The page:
Patty Loew, a professor in the Department of Life Sciences Communication, has done it again. Her passions for her own Native American culture, story telling, and environmental stewardship have combined into the completion of a second book.
“Seventh Generation Earth Ethics: Native Voices of Wisconsin” is a collection of Native biographies that highlights one prominent figure from each of the 12 Indian nations of Wisconsin.
“Like my first book ‘Indian Nations of Wisconsin: Histories of Endurance and Renewal,’ this book is written using native sources and non-print sources so a lot of my work came out of oral interviews and interpretations of culture,” Loew said. “There aren’t many books out there written this way but it’s important for me to tell these histories accurately because these native communities have entrusted me to do so.”
Each individual highlighted plays an important role in Native environmental, cultural and natural resource sustainability, including founders of the Wisconsin Green Party, anti-mining activists, treaty right advocates, artists, educators and land stewards.
While working on her first book, and then its second edition, Loew realized that beyond just a history book she wanted to start a collection of biographies. She then began researching and writing both books simultaneously.
“Most of the work I had done before books was in television, where I did broadcast and long and short documentaries,” she said. “Everything in broadcast is restrained by time. It’s all about how much you can jam into a one-and-a-half-minute segment so writing books has been very liberating for me. I can talk to as many people as I need and search out as many sources as I need and really take my time writing.”
Loew said that her inspiration for the title wasn’t something she came up with, but is instead a very prominent philosophy held by many native communities.
“In my culture and in several other cultures here in Wisconsin there’s this idea known as Seventh Generation, which symbolizes long-range visioning,” she said. “When you make important decisions today you must consider what kind of impact that decision is going to have on seven generations in the future. This idea is reflected in our environmental vision.”
The society in mainstream culture can be very short term and Loew pointed out several examples, such as short election cycles and business quarterlies, which often ignore the sustainability of economies, environments and natural resources. The natural resources specialist members of these tribes work to preserve their long-range visioning.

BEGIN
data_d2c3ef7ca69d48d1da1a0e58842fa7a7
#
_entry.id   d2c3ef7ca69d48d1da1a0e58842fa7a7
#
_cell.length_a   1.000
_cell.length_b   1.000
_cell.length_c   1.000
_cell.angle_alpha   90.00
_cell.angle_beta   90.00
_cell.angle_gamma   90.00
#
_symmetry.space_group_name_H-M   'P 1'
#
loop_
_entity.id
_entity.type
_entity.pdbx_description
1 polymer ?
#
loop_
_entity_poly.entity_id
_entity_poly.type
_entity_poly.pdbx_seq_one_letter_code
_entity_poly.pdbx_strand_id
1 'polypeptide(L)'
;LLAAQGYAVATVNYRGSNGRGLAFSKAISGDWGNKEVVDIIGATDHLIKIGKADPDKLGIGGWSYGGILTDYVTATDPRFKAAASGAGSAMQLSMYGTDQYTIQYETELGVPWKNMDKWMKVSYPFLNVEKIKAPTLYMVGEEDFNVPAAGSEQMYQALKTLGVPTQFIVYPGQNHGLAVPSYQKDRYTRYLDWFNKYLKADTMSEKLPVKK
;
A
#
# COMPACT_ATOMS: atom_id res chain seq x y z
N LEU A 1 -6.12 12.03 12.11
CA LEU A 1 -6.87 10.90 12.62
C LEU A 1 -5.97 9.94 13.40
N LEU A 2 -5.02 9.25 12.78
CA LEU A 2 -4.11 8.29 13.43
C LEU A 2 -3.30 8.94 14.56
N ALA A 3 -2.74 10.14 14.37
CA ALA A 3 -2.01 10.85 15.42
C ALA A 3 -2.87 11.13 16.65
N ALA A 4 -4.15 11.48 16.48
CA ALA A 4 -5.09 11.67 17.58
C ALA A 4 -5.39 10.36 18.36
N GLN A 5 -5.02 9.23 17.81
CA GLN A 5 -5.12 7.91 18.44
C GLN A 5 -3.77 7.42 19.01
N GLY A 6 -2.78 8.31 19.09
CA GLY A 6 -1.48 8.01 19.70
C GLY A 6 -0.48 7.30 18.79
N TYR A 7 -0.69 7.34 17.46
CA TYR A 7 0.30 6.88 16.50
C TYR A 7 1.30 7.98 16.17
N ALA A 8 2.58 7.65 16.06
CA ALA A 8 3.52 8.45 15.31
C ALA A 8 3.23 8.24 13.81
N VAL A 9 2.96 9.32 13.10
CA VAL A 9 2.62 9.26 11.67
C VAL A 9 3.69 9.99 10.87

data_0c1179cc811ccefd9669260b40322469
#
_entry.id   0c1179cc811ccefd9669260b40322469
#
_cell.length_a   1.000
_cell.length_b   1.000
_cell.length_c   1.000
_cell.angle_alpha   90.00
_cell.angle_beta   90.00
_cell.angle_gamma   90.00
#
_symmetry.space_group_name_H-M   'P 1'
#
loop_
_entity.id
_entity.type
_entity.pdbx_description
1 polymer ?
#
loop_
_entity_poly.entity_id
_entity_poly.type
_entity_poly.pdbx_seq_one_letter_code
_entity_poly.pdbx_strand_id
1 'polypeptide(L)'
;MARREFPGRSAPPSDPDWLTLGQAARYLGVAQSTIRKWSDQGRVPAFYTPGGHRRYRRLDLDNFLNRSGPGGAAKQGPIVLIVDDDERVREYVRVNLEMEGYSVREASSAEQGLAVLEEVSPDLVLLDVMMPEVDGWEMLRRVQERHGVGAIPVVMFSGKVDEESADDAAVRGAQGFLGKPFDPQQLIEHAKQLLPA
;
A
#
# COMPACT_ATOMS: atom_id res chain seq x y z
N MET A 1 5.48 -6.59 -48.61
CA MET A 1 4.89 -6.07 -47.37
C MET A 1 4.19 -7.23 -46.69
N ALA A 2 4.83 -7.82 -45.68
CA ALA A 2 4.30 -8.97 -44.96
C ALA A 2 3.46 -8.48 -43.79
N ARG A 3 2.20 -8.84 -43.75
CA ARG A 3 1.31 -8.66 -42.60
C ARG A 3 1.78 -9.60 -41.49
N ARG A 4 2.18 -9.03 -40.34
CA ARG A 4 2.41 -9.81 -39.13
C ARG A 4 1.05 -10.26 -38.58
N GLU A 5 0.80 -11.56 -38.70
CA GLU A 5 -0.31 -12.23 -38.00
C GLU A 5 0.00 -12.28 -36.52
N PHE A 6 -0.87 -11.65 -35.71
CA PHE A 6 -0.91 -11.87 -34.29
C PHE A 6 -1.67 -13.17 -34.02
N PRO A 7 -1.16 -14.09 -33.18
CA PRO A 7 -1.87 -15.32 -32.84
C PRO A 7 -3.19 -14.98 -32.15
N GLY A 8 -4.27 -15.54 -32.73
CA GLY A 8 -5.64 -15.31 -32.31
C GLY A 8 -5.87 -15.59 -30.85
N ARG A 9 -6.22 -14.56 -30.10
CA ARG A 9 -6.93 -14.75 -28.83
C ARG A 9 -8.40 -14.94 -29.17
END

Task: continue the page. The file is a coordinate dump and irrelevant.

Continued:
Loew’s first book has been a huge success since it was first published over 10 years ago. Kathy Borkowski, of the Wisconsin Historical Society Press (the books’ publisher), said “Indian Nations of Wisconsin” has been a top seller for over 10 years and has sold over 25,000 copies. Her books are also often used as resources to teach Native American history all across the state.
“As an enrolled member of the Bad River band of the Lake Superior Ojibwe, Patty brings unique insight to her research and writing,” Borkowski added. “The stories are personal and her connection is personal. In reading about these strong individuals, you feel as though you are sitting down with Patty over a cup of coffee while she tells you their stories. And these stories are incredibly important now as we face many environmental challenges — these are the heroes who have made a difference.”
Perhaps the best part of Loew’s new book is where the profits are going — 100% straight to scholarships at the Wisconsin Indian Education Association.
“To me the real payment was being able to meet these extraordinary people and tell their stories so I’m proud of this book because it’s going to generate money for scholarships,” Loew said.
The book is currently available for sale but the official launch is Oct. 18 at the Wisconsin Historical Society’s Book Festival. LSC hopes to see you there!